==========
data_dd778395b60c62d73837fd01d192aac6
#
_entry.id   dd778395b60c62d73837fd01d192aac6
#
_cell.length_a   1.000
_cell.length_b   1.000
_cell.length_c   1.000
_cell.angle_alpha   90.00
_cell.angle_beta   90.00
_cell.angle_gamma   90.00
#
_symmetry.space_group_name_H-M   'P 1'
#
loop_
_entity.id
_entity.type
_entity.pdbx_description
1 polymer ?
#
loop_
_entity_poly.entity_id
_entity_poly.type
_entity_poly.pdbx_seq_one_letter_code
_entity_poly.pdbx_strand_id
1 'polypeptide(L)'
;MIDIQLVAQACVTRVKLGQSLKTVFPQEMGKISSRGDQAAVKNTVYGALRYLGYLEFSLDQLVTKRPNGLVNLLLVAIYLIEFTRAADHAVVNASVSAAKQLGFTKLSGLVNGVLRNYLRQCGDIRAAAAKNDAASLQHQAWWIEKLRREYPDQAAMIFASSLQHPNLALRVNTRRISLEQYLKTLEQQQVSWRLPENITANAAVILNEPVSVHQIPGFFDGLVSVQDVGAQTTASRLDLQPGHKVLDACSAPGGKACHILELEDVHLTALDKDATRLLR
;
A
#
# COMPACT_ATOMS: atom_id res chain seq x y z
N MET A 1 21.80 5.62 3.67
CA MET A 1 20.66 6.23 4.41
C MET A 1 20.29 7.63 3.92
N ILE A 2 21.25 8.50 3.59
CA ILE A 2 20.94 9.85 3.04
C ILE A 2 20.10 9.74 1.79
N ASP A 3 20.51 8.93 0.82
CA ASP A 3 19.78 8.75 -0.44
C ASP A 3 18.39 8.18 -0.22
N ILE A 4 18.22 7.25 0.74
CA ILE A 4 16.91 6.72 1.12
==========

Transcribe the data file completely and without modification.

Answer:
data_dd778395b60c62d73837fd01d192aac6
#
_entry.id   dd778395b60c62d73837fd01d192aac6
#
_cell.length_a   1.000
_cell.length_b   1.000
_cell.length_c   1.000
_cell.angle_alpha   90.00
_cell.angle_beta   90.00
_cell.angle_gamma   90.00
#
_symmetry.space_group_name_H-M   'P 1'
#
loop_
_entity.id
_entity.type
_entity.pdbx_description
1 polymer ?
#
loop_
_entity_poly.entity_id
_entity_poly.type
_entity_poly.pdbx_seq_one_letter_code
_entity_poly.pdbx_strand_id
1 'polypeptide(L)'
;MIDIQLVAQACVTRVKLGQSLKTVFPQEMGKISSRGDQAAVKNTVYGALRYLGYLEFSLDQLVTKRPNGLVNLLLVAIYLIEFTRAADHAVVNASVSAAKQLGFTKLSGLVNGVLRNYLRQCGDIRAAAAKNDAASLQHQAWWIEKLRREYPDQAAMIFASSLQHPNLALRVNTRRISLEQYLKTLEQQQVSWRLPENITANAAVILNEPVSVHQIPGFFDGLVSVQDVGAQTTASRLDLQPGHKVLDACSAPGGKACHILELEDVHLTALDKDATRLLR
;
A
#
# COMPACT_ATOMS: atom_id res chain seq x y z
N MET A 1 21.80 5.62 3.67
CA MET A 1 20.66 6.23 4.41
C MET A 1 20.29 7.63 3.92
N ILE A 2 21.25 8.50 3.59
CA ILE A 2 20.94 9.85 3.04
C ILE A 2 20.10 9.74 1.79
N ASP A 3 20.51 8.93 0.82
CA ASP A 3 19.78 8.75 -0.44
C ASP A 3 18.39 8.18 -0.22
N ILE A 4 18.22 7.25 0.74
CA ILE A 4 16.91 6.72 1.12